Making a return for its second year, Cockstock provided students with a free concert featuring renowned rapper 21 Savage. Although almost an hour late due to airline difficulties, 21 Savage greeted attendees with a set packed with chart toppers.
In this review, I have to tackle one of the greatest challenges any creative person must face, Shakespeare. The playwright gets touted as the most important writer in the English language. Going in, I knew Shakespeare's verse was going to be a challenge in comprehension and I hoped I wouldn’t get lost. Good thing this production of Shakespeare's Twelfth Night, directed by Louis Butelli, helps the viewer understand its story through its use of expressive acting, music and modern production tools.
Today, I take a moment of silence in the middle of the crowded bridge over Pickens Street to mourn the coffee now spilled because you bumped into my backpack while speeding past. You wouldn’t know about this tragedy, since the symphony of a flying vanilla latte took place in the air already far behind you.
When I hear the term research, I generally think of the endless realms of discovery found within different areas of study — general studies, psychological and social. But if I am being completely honest, I often overlook the fact that research has to be conducted by somebody. We are surrounded daily by people who have a passion for research and discovery, and who apply themselves daily to the hard process involved within research. Yes, even people right here on our own campus.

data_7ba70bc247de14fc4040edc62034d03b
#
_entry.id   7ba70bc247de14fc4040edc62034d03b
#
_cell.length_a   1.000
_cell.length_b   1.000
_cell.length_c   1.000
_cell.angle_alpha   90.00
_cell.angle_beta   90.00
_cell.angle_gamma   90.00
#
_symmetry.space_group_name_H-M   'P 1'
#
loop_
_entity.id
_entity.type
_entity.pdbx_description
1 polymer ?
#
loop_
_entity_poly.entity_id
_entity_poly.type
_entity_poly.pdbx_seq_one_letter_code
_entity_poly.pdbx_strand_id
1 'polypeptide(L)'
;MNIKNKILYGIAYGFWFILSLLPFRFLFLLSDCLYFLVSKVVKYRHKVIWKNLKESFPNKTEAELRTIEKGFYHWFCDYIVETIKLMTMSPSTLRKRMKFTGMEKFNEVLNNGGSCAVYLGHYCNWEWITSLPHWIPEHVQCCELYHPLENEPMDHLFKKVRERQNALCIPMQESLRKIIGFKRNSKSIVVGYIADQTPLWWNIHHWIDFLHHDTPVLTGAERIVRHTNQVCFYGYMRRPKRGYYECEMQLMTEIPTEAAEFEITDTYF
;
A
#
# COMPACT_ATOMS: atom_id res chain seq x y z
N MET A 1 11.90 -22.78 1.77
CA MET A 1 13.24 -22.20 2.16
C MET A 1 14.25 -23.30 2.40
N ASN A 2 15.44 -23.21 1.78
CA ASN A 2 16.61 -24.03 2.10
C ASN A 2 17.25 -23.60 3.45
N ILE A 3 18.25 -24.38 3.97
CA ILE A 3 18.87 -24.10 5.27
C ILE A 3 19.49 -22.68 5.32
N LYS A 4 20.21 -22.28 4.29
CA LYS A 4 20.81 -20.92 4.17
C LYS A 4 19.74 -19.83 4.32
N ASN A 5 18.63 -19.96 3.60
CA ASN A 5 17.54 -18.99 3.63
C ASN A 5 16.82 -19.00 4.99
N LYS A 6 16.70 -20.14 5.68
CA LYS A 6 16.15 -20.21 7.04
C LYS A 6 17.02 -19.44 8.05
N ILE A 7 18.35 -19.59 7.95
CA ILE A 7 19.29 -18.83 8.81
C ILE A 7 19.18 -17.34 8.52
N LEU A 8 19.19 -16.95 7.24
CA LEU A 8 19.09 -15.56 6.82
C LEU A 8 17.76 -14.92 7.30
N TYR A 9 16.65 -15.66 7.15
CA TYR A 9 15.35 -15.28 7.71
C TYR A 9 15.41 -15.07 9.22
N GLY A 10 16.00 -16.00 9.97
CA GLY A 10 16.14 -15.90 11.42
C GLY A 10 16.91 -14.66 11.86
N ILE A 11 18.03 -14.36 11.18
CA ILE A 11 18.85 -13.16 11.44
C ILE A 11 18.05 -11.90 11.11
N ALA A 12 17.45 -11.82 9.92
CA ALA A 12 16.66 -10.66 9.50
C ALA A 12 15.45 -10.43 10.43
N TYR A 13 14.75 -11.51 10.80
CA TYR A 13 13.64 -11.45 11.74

“Ten.” A dozen or so voices. Digits appear on either side of the room, on screens like scoreboards. Glances flicker between the number and me. Why should they be nervous, with a wall of glass three inches thick between us? I’ve been in a drug-induced paralysis since last night — standard procedure just in case one of us panics. That’s understandable too, although it never occurred to me.
At the genesis of your adult life, you are expected to have years of experience, a relevant degree and a triple backflip in your back pocket to get a job — the simplistic days of the latte-delivering, a**-kissing intern are long gone. Students at the University of South Carolina are no strangers to this reality as increasingly more majors require at least one internship to graduate. This leaves students no choice but to don their baby adult button-downs and begin their occupational journey.